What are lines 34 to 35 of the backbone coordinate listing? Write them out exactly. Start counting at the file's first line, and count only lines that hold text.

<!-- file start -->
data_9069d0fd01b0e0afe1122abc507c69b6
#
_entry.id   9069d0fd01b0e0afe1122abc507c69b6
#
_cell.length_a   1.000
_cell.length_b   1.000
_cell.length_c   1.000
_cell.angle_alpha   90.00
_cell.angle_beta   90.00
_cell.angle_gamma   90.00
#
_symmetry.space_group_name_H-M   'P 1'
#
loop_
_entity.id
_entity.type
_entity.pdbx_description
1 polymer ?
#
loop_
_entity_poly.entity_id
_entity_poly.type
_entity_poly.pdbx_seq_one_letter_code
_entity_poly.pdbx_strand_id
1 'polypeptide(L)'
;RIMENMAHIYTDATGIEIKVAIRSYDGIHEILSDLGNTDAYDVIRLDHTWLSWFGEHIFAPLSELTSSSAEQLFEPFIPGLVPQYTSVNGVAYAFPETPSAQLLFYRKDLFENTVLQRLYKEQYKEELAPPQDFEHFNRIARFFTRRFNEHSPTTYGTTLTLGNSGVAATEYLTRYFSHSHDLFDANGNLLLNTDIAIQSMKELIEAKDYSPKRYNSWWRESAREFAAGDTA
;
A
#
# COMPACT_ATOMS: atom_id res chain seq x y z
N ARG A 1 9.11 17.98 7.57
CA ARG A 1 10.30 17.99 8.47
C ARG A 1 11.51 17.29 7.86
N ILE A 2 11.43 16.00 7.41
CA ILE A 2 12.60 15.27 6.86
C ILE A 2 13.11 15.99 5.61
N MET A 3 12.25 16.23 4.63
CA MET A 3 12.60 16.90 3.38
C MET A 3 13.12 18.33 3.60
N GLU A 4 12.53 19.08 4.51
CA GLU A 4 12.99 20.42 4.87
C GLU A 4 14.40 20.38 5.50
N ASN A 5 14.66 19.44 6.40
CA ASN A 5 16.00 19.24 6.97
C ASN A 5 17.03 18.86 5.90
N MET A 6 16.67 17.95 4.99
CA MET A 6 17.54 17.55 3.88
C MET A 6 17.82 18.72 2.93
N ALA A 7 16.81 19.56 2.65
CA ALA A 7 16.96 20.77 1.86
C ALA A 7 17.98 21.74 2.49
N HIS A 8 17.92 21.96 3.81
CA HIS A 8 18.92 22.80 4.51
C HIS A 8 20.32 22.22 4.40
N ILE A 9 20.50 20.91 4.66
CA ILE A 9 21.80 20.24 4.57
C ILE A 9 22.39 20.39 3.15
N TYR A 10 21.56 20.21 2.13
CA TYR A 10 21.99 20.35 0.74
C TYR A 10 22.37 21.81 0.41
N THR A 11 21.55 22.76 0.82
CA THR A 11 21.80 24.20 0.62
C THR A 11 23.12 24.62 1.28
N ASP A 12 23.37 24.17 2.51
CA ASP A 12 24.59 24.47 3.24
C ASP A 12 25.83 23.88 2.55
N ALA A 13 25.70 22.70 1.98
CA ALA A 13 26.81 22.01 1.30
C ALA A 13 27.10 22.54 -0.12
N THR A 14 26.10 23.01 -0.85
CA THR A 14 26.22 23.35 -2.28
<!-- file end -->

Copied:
N ILE A 2 11.43 16.00 7.41
CA ILE A 2 12.60 15.27 6.86